Just no point in bickering over our water

It is quite manifest now that the majority of Barbadians have had enough of the political bickering we have been saddled with in recent times, and that there is a thirst for our leaders “working together” towards a solution on the most critical matters we face.

Of course, this is not suggestive of any notion that our electorate will not expect strong differences of political opinion to be held on either partisan side; but not to the extent that it clouds resolution to issues in need of urgent attention, and boorishly inhibits the supportive participation of such as the Social Partners and other national entities.

Indeed, the recent prolonged verbal toing and froing and virtual inaction in the vital matter of water outage and deficiency in the more northern parishes of a country once noted to be among the fastest developing small-state nations in the world were nothing short of regrettable and dispiriting –– and worthy of condemnation.

And so, it was redeeming to some extent when Minister of Water Resources Dr David Estwick finally determined he would speak to the nation, via a Press conference this week, on the inconvenience, frustration and indignity suffered by Barbadian residents who have had to go without water for varying untenable lengths of time, and offer some “factual” explanation of cause and a plan of remedy. Understandably, though unfortunately, some of the disheartened and embittered water woes victims have denied seeing any light at the end of the tunnel. Truth be told, Dr Estwick himself, by his manner, would have contributed to this.

Yes, our Government ministers have that critical role of informing us of the national state of affairs –– no matter how unpleasant –– and of encouraging us all to do our bit in helping them and their public officers towards resolution; but not in adversarial and belligerent tones. For all the pit bull feature and fame Dr Estwick seemingly bears easily on his broad back, barking at the populace –– in particular those expectant Barbadians whose lives have been disrupted by lack of potable water –– on the airwaves showed a lack of sensitivity and common sense.

The grieving and hurt people required to be told sedately, sympathetically and reassuringly –– and we aver apologetically –– why the Minister of Water Resources was unable to deal with the matter expeditiously and how intent he was on making good with his short- and long-term plans. After all, it was people whom Dr Estwick was addressing; not the dogs, sheep and pigs who too were suffering acute thirst.

On this note, Opposition Leader Mia Mottley must be applauded for circumventing the issue of the bellicoseness of Dr Estwick –– for which she could have scored some political mileage –– to thank him publicly for pronouncing on the medium and long-term plans to be undertaken by his ministry and the Barbados Water Authority (BWA). Miss Mottley would only mildly disapprove of the minister’s confusing representation with partisan politics.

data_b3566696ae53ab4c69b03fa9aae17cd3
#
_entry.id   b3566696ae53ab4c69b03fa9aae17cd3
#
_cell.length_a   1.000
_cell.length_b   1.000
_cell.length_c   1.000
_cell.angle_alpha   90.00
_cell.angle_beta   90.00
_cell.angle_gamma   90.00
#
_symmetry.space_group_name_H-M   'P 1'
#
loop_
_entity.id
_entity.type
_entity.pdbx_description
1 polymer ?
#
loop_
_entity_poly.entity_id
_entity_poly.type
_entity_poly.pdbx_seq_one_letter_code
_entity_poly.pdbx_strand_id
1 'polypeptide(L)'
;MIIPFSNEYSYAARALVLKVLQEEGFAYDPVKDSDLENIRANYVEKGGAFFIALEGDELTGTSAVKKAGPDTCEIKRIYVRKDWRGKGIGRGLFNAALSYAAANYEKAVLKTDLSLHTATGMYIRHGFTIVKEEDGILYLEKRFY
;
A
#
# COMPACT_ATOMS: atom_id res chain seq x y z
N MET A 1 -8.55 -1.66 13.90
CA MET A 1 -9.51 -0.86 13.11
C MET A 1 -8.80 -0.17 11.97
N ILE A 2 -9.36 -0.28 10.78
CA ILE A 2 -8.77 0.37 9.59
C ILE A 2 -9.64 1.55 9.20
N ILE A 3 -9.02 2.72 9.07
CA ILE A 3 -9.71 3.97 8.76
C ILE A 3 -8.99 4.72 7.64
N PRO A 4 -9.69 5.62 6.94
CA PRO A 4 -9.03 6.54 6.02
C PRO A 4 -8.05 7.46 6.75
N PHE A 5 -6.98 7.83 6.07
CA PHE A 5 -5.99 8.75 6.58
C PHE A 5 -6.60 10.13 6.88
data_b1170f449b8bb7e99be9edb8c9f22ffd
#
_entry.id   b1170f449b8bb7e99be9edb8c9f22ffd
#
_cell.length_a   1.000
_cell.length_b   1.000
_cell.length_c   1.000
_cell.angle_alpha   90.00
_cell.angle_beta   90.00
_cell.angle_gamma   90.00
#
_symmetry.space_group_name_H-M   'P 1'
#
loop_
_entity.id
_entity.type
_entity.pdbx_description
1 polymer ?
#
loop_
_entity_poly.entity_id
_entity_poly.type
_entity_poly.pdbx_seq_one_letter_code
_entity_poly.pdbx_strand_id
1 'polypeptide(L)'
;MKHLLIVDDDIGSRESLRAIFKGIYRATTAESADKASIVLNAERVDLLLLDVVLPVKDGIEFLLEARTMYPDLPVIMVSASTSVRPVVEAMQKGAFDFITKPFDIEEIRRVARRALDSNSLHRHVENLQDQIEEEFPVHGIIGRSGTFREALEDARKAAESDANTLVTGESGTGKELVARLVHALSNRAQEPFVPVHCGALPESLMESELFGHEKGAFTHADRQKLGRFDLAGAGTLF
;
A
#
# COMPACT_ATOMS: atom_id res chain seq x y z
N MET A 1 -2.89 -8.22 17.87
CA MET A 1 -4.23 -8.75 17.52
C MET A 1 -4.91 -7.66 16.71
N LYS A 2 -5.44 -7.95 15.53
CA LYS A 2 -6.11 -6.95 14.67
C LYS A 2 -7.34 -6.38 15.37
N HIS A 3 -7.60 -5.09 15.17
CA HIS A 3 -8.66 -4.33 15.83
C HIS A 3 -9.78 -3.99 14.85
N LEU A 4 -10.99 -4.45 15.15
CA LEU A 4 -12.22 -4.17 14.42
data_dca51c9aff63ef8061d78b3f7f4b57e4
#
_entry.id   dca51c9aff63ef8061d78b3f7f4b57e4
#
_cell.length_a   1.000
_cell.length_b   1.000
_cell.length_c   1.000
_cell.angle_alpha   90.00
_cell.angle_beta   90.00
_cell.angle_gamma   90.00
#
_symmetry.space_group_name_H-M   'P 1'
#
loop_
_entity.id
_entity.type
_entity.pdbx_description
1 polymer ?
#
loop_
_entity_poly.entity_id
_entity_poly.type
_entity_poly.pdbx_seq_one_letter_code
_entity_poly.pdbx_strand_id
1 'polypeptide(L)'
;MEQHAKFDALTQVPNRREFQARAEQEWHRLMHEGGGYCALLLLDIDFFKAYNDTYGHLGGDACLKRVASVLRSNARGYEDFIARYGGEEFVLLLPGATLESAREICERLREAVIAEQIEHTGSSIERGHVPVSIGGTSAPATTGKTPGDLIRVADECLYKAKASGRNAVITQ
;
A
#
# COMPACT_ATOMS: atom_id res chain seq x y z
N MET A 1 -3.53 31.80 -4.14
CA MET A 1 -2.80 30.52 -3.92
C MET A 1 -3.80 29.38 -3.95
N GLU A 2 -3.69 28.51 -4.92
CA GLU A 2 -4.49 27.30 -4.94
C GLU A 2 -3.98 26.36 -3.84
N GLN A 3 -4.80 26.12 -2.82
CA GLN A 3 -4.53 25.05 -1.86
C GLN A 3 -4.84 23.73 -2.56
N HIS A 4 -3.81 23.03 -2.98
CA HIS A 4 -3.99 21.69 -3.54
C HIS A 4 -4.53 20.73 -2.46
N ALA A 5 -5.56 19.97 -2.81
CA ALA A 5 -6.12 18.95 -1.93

Indeed, there would be nothing to gain by the Barbados Labour Party and the Democratic Labour Party being in any prolonged public fight over the potable water challenge while the thirsts of rural residents remained unquenched and
their personal hygiene compromised.

And, like Ms Mottley, we are thankful, going by Dr Estwick’s word, the Barbados Water Authority will urgently seek out interest in and initiate the building of two desalination plants in the north, and establish a national water policy. We too look to some permanency in these structures eventually.

Of course, while such bigger plans are being implemented, the dislocated residents of St Thomas, St Andrew, St John, St Joseph, St Peter and St Lucy still require immediate temporary relief. In particular, the aged, disabled and infirm who are the worst disadvantaged when it comes to lifting and handling containers of water to their homes will be in dire need of assistance from family, neighbours and the BWA. Maybe, privare social agencies can be of assistance.

As well, BWA water tankers ought to be deployed around the clock –– for both the domestic and commercial place.

One thing though that will bring a smile to the faces of rattled residents is the promised consideration of refunding payments made to the BWA for a water service not received. It is but just, really.

Yes, we do need unity and understanding –– not the partisan fighting –– on this national water issue of ours. We must assurededly, if indeed Prime Minister Freundel Stuart will live to see Barbados as the best place in the world to live.

We will add only Paul’s admonition to the Ephesians:

Finally, my brethren, be strong in the Lord and in the power of His might. Put on the whole armour of God, that you may be able to stand against the wiles of the devil. For we do not wrestle against flesh and blood, but against principalities, against powers, against the rulers of the darkness of this age, against spiritual hosts of wickedness in the heavenly places.

–– Ephesians 6:10 to 12.

One Response to Just no point in bickering over our water

  1. Tony Webster January 15, 2016 at 5:23 am

    Yes indeed madam Ed. There is much to be done today. Today is a good day to do actual work; to regard the ant; to buckle down (up?) and move every mountain standing in our way.
    Shutes…we must’ve been to the same school in Grenada?

    Indeed… as Mao Tse-Tongue he-self said: Be happy in your wuk. Now my favourite Caribbean band, Dem Burning Flames of Antigua, put it differently: http://www.youtube.com/watch?v=_CtILKkeEyg
    Lawd…dem Flames did GREAT!


Leave a Reply

Your email address will not be published. Required fields are marked *